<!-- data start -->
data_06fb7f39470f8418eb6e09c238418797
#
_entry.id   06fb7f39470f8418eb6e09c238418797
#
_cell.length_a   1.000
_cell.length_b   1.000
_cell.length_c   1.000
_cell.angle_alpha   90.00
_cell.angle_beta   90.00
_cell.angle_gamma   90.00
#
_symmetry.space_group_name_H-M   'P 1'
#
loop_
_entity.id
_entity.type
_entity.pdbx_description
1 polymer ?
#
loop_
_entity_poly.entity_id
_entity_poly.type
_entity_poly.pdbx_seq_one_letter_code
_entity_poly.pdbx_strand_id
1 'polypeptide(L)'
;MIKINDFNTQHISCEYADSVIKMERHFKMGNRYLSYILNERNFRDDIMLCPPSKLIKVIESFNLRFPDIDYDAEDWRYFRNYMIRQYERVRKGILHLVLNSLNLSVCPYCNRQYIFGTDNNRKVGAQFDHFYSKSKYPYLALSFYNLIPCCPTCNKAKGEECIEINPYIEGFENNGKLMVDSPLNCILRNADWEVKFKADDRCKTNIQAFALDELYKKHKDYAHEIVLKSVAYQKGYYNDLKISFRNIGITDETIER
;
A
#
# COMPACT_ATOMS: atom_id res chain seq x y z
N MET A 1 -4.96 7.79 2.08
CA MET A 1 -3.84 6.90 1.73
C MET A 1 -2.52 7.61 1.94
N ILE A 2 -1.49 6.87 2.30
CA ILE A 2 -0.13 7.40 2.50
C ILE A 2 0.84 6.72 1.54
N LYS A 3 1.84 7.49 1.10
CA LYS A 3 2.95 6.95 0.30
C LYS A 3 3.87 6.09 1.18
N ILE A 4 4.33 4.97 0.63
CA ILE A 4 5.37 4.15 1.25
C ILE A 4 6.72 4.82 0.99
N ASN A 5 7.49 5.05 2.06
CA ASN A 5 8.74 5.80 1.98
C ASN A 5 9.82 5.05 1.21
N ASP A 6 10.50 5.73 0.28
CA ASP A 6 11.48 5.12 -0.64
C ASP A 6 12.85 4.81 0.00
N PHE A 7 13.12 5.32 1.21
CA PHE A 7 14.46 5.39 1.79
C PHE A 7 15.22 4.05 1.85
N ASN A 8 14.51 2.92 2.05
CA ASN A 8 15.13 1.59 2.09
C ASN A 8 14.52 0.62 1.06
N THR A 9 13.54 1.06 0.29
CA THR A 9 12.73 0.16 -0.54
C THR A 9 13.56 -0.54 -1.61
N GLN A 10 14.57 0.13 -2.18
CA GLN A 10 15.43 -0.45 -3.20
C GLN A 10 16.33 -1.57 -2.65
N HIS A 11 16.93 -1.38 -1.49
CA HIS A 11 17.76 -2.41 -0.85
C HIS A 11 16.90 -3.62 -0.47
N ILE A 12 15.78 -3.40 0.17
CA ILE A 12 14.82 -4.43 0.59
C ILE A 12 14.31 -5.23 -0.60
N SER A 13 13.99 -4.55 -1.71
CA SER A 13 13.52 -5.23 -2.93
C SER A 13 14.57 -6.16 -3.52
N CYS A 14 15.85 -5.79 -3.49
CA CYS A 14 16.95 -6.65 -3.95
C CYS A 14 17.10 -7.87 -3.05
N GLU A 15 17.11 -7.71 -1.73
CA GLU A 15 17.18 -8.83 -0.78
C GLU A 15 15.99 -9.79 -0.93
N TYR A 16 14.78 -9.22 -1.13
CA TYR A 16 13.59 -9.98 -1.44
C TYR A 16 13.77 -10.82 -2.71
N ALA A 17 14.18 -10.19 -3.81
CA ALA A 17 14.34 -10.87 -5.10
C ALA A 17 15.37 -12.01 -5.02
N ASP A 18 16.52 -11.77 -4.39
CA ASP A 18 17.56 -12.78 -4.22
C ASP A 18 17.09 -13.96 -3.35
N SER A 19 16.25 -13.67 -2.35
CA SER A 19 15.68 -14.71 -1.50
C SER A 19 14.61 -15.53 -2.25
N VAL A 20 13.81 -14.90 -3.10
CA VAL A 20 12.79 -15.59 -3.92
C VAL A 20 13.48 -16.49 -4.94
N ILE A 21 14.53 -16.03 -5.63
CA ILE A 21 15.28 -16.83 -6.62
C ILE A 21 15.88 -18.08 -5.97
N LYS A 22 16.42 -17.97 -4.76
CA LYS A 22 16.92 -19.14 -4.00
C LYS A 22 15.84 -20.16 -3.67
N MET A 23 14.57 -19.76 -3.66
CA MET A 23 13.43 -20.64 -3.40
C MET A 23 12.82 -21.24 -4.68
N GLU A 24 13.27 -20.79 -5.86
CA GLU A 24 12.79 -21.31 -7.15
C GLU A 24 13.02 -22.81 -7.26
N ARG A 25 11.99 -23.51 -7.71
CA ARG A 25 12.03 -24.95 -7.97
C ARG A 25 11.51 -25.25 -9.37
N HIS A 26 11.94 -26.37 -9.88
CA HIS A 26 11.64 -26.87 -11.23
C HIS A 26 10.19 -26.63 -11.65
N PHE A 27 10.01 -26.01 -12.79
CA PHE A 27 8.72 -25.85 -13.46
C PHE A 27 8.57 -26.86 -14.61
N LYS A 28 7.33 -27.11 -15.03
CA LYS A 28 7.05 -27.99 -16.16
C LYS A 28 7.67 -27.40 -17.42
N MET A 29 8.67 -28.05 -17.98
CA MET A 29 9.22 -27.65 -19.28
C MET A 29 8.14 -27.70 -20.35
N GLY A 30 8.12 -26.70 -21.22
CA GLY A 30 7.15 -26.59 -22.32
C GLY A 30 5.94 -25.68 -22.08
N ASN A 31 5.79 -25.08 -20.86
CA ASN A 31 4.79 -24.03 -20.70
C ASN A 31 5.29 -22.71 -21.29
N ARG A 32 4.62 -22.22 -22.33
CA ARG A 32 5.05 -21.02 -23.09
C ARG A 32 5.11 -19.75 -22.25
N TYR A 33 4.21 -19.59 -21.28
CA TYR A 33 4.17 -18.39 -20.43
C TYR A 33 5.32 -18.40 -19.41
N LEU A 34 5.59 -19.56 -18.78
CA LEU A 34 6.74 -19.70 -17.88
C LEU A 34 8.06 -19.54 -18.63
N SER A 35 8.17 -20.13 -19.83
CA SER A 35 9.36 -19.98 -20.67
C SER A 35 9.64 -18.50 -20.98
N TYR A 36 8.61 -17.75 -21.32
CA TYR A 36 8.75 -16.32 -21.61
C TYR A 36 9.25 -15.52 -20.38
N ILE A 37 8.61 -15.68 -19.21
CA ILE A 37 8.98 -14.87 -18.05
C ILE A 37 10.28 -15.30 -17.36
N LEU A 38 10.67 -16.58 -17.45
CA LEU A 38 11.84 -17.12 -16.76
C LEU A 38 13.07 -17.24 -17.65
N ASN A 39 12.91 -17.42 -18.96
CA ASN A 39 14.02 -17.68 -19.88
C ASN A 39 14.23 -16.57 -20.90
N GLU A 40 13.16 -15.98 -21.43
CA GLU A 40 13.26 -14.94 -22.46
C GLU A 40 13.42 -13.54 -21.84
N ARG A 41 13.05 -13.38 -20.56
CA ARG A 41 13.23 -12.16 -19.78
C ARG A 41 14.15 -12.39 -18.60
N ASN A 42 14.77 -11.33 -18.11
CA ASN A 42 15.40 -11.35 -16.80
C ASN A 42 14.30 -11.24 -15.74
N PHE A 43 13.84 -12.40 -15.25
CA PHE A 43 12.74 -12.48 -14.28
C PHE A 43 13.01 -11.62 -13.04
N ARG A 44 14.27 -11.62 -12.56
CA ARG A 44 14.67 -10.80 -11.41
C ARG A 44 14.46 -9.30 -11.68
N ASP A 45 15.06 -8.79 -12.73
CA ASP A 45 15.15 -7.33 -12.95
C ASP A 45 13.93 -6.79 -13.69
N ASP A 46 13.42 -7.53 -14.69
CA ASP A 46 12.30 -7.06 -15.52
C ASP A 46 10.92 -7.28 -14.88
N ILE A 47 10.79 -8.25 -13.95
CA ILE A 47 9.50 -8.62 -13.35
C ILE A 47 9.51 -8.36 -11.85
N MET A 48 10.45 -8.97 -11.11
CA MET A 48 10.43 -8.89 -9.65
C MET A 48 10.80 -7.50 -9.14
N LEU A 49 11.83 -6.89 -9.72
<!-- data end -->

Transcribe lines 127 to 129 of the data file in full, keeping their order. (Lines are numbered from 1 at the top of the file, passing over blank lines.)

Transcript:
N TYR A 33 4.21 -19.59 -21.28
CA TYR A 33 4.17 -18.39 -20.43
C TYR A 33 5.32 -18.40 -19.41